As seen on CBC News on December 20, 2007.
Advocates of patients who died needlessly call for overhaul
A B.C. woman whose husband died in hospital after errors were made wants the Campbell government to change the law to make the medical system pay for its mistakes.
“They should pay somehow,” Bonnie Ryde said. “Why shouldn’t they be responsible for what they’ve put us through?”
The B.C. law dealing with wrongful death, which hasn’t been amended since 1846, only allows compensation for lost income. While the provincial government has said it is working on changing the law, critics say they fear new legislation won’t go far enough to allow proper redress for serious medical mistakes.
Ryde’s husband, Al, died at age 66in August 2006 in the hospital in Vanderhoof, B.C.
He was admitted because of a heart attack and was supposed to be transferred for cardiac care to Vancouver more than 850 kilometres away. Instead, he died 11 days later of a second heart attack while still waiting to be transferred out.
“I want the doctors exposed. I want the hospital exposed. I want the lab exposed,” said Ryde.
The Northern Health Authority (NHA) later apologized for a “significant error” made in a hemoglobin test, which led doctors to incorrectly reduce Ryde’s blood thinner medication. The NHA admitted that error might have contributed to his death.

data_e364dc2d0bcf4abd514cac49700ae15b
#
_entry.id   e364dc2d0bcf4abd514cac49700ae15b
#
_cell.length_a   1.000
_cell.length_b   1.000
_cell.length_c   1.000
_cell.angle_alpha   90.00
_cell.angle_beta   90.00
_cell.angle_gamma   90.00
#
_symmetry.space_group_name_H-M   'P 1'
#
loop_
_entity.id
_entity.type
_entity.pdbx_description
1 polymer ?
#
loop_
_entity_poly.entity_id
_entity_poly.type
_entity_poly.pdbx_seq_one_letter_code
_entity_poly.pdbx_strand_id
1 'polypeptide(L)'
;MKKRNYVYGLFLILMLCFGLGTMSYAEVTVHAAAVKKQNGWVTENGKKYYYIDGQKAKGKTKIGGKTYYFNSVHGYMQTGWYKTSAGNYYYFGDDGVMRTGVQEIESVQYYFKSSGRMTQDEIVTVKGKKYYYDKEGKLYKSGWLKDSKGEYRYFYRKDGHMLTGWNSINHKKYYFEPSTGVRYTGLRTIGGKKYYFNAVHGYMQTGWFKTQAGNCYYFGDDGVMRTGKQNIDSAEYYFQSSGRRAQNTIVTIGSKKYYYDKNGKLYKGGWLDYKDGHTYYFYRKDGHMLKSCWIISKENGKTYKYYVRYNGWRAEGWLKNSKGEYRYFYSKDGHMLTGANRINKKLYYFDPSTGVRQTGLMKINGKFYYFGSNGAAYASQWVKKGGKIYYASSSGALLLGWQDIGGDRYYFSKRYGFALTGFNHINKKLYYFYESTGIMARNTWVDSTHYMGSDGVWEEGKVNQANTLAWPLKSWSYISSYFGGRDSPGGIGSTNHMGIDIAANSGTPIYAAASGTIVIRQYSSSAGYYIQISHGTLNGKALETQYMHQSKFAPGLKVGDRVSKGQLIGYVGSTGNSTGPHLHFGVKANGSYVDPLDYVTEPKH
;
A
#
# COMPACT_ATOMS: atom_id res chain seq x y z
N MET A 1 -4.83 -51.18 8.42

“Please accept our sincere condolences on the loss of your husband and our apology for the identified error in the care provided to him,” the NHA wrote to Bonnie Ryde.
The College of Physicians and Surgeons of B.C. concluded the overall risk to Ryde’s life “was underestimated” by hospital staff and “not communicated” to specialists in Vancouver.
“The hospitalization in Vanderhoof … lacked an end point in treatment, and did not have the appearance of continued patient advocacy for transfer and appropriate investigation,” the college’s quality of medical performance committee wrote.
Throughout the 11 days in hospital, the family suspected his condition was grave and urged doctors to get him transferred to a larger centre immediately, Ryde said.She was told by doctors not to drive her husband to another hospital herself because he might not survive the trip, she said.
“I had to keep him in [the Vanderhoof hospital] to try to get him transferred out to where he could get care,” Ryde said. “I was fighting them. My daughter was fighting them. She’s a registered nurse.”
No legal recourse despite mistakes